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Image-Guided Interventions

YESTERDAY

For most of the history of medicine, physicians relied on their senses – primarily vision and touch – to diagnose illness, monitor a patient’s condition, and perform invasive procedures. During the last few decades various three-dimensional medical imaging techniques, such as computed tomography (CT), magnetic resonance imaging (MRI), and ultrasound, have become available that allow a physician to see and diagnose disease that is hidden from normal view.
TODAY

Three-dimensional biomedical images are now being used not only for diagnosis, but for planning and conducting treatment strategies and surgeries, a concept referred to as image-guided interventions.

 

  • A multidisciplinary team of researchers developed a new computerized brain mapping technology that, when combined with image-guidance, greatly improves the success rate of surgery to remove seizure-causing brain regions in patients with debilitating and untreatable epilepsy. This system re-defines the state-of-the-art for epilepsy surgery specifically and neurosurgery in general.
  • MRI makes a profound difference in the detection of breast cancer, finding invasive cancers early when they are very small and easier to treat. MRI is also better at finding multiple sites of breast cancer in the same breast.
  • Optical-based cellular imaging can detect the cells of other cancers at the earliest stages of disease, enabling life-saving intervention.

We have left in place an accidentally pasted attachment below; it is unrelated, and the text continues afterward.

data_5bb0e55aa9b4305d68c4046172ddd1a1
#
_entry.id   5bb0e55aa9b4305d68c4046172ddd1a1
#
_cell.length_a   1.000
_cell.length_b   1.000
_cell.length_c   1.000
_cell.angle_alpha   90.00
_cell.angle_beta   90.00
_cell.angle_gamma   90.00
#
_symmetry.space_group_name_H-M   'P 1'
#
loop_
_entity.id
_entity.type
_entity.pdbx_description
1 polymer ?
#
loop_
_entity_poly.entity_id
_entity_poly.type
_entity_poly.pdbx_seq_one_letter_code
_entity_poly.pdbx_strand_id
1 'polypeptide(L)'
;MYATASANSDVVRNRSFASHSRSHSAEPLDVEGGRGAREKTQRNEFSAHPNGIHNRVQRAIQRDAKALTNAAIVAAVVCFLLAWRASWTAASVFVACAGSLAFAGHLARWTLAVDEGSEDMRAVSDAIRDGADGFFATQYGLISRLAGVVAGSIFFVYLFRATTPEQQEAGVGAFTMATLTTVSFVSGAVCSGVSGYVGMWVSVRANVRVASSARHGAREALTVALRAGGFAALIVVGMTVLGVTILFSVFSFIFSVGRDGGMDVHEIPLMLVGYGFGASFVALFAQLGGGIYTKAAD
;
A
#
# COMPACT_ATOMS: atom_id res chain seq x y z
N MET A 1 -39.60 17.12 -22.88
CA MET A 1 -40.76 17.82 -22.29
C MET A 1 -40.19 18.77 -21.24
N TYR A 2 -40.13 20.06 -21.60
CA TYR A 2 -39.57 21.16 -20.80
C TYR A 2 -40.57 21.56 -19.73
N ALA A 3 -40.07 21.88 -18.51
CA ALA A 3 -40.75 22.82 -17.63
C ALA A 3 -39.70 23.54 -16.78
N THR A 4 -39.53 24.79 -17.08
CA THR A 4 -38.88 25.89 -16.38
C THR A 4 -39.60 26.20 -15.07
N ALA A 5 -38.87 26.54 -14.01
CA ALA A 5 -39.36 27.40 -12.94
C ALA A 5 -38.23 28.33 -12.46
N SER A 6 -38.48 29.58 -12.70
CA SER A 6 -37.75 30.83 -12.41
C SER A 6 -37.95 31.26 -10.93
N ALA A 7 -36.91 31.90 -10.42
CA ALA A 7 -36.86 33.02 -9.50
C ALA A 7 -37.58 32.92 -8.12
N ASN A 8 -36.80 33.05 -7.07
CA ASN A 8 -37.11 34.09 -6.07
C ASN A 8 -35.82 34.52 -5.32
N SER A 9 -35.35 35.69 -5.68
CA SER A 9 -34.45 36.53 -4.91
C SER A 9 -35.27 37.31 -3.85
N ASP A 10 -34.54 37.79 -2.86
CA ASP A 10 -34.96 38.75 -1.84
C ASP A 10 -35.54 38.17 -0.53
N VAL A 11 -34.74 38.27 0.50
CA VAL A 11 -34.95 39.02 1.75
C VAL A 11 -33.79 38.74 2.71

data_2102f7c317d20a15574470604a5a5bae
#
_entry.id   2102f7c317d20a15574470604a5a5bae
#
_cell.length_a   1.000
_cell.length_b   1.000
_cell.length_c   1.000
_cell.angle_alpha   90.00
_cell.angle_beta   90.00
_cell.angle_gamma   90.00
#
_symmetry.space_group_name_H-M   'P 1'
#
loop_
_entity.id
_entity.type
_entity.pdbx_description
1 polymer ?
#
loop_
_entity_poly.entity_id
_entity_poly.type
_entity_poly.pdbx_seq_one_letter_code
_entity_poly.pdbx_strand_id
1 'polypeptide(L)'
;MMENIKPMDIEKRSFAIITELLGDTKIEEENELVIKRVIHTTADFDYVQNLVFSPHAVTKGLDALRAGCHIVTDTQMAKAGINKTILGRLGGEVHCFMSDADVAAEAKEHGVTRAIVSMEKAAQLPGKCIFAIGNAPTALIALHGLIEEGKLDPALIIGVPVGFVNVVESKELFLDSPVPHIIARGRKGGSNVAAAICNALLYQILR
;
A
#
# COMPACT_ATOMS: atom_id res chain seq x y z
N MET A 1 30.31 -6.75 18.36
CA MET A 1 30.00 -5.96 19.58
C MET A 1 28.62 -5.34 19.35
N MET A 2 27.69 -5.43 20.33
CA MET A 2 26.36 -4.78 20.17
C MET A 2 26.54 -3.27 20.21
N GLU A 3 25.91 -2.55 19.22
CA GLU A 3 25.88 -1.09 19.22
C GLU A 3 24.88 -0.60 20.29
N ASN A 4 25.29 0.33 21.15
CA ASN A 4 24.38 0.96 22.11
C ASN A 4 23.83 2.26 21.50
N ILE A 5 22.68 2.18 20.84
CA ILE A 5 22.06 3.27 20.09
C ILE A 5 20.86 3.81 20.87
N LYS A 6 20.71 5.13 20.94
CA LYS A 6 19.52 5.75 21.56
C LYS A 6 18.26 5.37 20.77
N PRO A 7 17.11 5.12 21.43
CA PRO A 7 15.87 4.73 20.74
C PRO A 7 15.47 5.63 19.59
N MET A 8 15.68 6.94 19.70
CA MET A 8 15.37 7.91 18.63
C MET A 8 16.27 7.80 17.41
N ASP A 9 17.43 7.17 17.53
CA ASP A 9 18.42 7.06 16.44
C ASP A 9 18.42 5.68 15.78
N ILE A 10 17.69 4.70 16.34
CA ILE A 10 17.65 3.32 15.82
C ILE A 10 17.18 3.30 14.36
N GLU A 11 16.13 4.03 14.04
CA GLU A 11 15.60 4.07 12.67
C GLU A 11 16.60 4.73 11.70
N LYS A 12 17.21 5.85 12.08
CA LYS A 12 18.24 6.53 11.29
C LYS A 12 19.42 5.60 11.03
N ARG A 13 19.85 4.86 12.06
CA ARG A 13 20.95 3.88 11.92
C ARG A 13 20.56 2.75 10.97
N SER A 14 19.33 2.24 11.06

• Minimally-invasive, image-guided robotic procedures have replaced open surgeries for prostate cancer.
  • In the past, most women who had uterine fibroids with symptoms required surgery to correct the problem. Today, fibroid tumors can be non-invasively mapped and sized using MRI and then treated with high-intensity focused ultrasound.
  • MRI-guided cardiovascular interventions allow doctors to view the coronary arteries in 3D, pinpointing the location of an obstruction and its relationship to surrounding vessels.
  • Ultrafast CT scanning can non-invasively image the heart and coronary artery disease, and can be used to guide cardiac procedures.
  • Image-guidance can be used to place electrodes deep in the brain to reduce or eliminate tremors associated with Parkinson’s disease.
  • The quest for more accurate and effective minimally-invasive surgical interventions resulted in the introduction of computer-assisted robotic technology, whereby the surgeon works under image guidance with small tools through small incisions. However, current instrumentation prohibits the surgeon from actually feeling the forces exerted when manipulating tissue. To overcome this problem, researchers developed instruments with 3D touch sensors designed to give the surgeon a feeling comparable to that of performing the task manually.

TOMORROW

Advances in computer technology, coupled with an increase in the accuracy and sensitivity of imaging technologies, will make it possible to seamlessly integrate diagnosis and treatment. Future image-guided interventions will enable medical practitioners to detect critical illnesses at their most curable stage – oftentimes at the cellular level, before any symptoms or signs are noticeable. Finally, reengineering of advanced imaging technologies and the development of new imaging sensors will lower the cost of these technologies, making them accessible to more patients.





For additional information contact: John Haller, Ph.D. hallerj@mail.nih.gov, 301-594-3009

National Institute of Biomedical Imaging and Bioengineering  http://www.nibib.nih.gov

 

 



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